When the Postville, Iowa meatpacking plant, AgriProcessors, was raided last Spring by Immigration & Customs Enforcement (ICE), the effects were devastating to the small town community. Like many small towns across America’s heartland, Postville had struggled for years to maintain a viable economy, as well as with the increasing cultural differences within their community as hundreds of Latinos moved in to fill hard labor jobs at the plant.
With hundreds of Postville’s community members rounded up and either detained or deported, Postville’s future looks bleak. The people left behind must contend with empty apartments, restaurants, and stores, and the reality that their little town was dependant on immigrants.
A recent article in the Kansas City Star claims other towns are afraid the same thing will happen to them. Reporter Scott Canon writes about the precarious position Midwestern towns are finding themselves;
The change has been dramatic for towns like Postville and Milan, and for Sedalia, Marshall and St. Joseph in Missouri and Dodge City, Garden City, Liberal and Ulysses in Kansas. They’ve seen large immigrant populations alter their social fabric even as the labor has kept the meat industry running and local economies vibrant.
Meantime, anxiety lingers about whether another small town will be transformed by a large-scale immigration raid.
They have a right to be scared. The federal government seems to utterly disregard the direct and indirect impacts of immigration raids. But why should the people at ICE care?After all , these are people who have probably never lived in a small-town, or done a day of hard labor in their lives. Whichever side of the immigration debate you fall on, you can’t deny that government paper-pushers in Washington shouldn’t be ripping up small-town communities. What is even worse is they are doing it at the behest of anti-immigrant groups that are based in, you guessed it, Washington D.C.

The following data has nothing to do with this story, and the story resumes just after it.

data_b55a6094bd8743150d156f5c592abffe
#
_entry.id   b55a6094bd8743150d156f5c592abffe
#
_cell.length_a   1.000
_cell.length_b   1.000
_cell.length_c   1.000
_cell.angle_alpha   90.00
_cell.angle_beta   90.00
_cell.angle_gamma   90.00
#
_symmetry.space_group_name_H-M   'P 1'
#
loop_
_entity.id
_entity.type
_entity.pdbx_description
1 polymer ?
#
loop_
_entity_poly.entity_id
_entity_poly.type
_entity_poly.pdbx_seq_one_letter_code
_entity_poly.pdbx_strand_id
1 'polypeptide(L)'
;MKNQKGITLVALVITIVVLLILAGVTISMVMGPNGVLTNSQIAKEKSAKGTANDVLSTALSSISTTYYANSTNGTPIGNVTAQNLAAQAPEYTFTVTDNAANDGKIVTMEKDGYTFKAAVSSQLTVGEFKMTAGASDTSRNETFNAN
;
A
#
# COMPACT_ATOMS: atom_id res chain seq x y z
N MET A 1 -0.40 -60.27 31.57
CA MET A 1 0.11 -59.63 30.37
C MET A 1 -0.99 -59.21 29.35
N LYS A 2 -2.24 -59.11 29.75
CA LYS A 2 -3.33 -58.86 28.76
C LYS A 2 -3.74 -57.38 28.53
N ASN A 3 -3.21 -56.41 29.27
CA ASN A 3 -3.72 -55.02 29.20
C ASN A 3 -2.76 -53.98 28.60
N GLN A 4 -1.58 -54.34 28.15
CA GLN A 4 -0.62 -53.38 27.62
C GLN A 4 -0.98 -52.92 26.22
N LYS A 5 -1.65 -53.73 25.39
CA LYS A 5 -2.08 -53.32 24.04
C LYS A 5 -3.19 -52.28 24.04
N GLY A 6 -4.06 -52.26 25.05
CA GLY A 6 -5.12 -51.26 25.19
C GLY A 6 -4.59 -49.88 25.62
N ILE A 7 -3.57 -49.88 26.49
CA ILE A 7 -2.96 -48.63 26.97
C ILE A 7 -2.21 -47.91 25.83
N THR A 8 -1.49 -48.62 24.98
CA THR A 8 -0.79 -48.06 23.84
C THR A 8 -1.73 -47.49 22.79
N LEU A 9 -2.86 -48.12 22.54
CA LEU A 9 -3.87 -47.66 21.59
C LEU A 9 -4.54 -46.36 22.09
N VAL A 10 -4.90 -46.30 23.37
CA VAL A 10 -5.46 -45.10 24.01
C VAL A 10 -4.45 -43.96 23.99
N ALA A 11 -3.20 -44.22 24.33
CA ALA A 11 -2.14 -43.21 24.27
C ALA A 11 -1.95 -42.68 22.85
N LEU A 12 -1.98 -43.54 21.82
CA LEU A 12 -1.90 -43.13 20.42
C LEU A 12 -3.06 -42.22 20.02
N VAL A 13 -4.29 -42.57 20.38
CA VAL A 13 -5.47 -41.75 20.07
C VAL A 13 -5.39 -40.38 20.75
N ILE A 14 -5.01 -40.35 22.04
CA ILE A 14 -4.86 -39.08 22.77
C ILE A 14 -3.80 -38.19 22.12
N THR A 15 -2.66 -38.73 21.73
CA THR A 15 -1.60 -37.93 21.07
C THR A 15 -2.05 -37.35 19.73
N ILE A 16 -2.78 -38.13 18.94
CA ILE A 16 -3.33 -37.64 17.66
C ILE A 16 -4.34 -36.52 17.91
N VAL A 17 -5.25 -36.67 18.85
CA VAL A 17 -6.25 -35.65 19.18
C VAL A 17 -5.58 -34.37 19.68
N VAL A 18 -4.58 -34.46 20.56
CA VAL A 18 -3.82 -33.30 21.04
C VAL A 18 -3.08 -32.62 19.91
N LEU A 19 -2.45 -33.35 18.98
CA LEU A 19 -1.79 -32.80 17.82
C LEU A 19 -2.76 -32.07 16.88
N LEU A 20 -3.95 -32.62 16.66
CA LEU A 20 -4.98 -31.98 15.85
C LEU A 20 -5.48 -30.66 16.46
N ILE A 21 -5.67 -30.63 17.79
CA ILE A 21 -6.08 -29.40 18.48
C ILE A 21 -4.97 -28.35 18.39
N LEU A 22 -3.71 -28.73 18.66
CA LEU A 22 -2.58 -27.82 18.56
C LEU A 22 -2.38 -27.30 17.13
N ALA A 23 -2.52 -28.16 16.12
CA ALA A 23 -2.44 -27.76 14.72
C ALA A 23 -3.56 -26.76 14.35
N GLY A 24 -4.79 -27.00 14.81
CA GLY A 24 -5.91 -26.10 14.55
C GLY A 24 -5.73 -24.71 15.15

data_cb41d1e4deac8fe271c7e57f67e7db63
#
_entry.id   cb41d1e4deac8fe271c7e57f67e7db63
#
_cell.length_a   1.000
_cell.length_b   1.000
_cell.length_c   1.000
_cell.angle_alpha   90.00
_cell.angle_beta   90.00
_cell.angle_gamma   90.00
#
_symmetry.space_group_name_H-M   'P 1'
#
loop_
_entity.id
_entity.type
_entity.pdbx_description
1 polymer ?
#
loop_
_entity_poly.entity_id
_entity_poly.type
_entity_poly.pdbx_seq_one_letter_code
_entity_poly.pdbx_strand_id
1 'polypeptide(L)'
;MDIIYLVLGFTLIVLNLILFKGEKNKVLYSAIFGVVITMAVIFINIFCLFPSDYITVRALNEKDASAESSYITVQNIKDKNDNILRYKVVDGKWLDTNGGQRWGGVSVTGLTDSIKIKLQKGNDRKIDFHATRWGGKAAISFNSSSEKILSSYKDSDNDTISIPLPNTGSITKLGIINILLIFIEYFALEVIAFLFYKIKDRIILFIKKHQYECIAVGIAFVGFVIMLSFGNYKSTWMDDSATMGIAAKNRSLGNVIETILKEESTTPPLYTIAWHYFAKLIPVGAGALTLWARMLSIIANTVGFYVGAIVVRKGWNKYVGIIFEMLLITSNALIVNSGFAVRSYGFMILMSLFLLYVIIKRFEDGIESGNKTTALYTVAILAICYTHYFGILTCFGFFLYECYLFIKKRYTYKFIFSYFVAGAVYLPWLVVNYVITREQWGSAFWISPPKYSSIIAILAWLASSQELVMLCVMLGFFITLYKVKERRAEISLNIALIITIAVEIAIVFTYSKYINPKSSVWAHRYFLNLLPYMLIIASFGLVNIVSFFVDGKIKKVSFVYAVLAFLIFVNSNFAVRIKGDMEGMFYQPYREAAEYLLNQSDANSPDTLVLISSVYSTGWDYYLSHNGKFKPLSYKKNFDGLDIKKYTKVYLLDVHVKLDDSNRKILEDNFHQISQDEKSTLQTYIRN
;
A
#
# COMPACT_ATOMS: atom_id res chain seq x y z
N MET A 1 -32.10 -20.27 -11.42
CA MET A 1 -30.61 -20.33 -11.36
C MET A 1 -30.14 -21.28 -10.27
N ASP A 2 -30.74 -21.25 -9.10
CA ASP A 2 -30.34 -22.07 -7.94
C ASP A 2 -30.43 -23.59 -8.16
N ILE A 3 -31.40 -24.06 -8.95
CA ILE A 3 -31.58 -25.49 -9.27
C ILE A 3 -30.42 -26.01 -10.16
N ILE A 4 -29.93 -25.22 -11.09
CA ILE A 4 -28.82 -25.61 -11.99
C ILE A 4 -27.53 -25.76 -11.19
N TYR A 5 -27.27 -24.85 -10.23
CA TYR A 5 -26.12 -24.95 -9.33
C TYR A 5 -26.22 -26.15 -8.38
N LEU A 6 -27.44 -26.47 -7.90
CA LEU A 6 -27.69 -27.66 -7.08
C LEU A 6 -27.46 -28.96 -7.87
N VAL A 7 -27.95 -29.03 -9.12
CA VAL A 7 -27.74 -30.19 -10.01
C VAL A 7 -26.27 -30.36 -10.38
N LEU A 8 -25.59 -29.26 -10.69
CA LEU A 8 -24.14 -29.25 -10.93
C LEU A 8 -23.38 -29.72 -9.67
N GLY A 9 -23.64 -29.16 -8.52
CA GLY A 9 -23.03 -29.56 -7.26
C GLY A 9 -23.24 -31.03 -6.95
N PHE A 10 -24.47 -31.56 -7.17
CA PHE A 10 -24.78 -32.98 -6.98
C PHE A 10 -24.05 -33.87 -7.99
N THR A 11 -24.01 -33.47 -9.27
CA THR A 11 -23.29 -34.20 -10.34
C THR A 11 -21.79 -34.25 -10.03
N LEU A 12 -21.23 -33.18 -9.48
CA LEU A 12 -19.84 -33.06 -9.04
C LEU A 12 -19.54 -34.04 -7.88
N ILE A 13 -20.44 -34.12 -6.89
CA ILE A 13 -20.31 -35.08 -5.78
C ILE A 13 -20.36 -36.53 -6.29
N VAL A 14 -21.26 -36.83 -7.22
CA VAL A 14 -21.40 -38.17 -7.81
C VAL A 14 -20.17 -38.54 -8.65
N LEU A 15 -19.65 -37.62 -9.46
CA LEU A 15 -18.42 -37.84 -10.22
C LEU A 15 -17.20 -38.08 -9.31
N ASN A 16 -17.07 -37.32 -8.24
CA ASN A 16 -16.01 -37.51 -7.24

Canon aptly describes in his article the work at a plant in Milan, Missouri;
It takes a lot of sturdy, even desperate, people to turn 10,000 hogs a day into mountains of pork chops and tenderloins. At its best, the work is grueling. Even in a modern processing plant like the Farmland Foods Inc. facility here, workers must persevere through robotically repetitive tasks with impossibly sharp knives or bear heavy lifting that could buckle a linebacker.
Maybe the next time Washington decides to put a community and its members’ futures in danger, they should first spend a day working at the plant. I’m guessing they wouldn’t have the energy to get out of bed, much less destroy a town.
*Image gratefully borrowed from Todd Baker << technowannabe’s photostream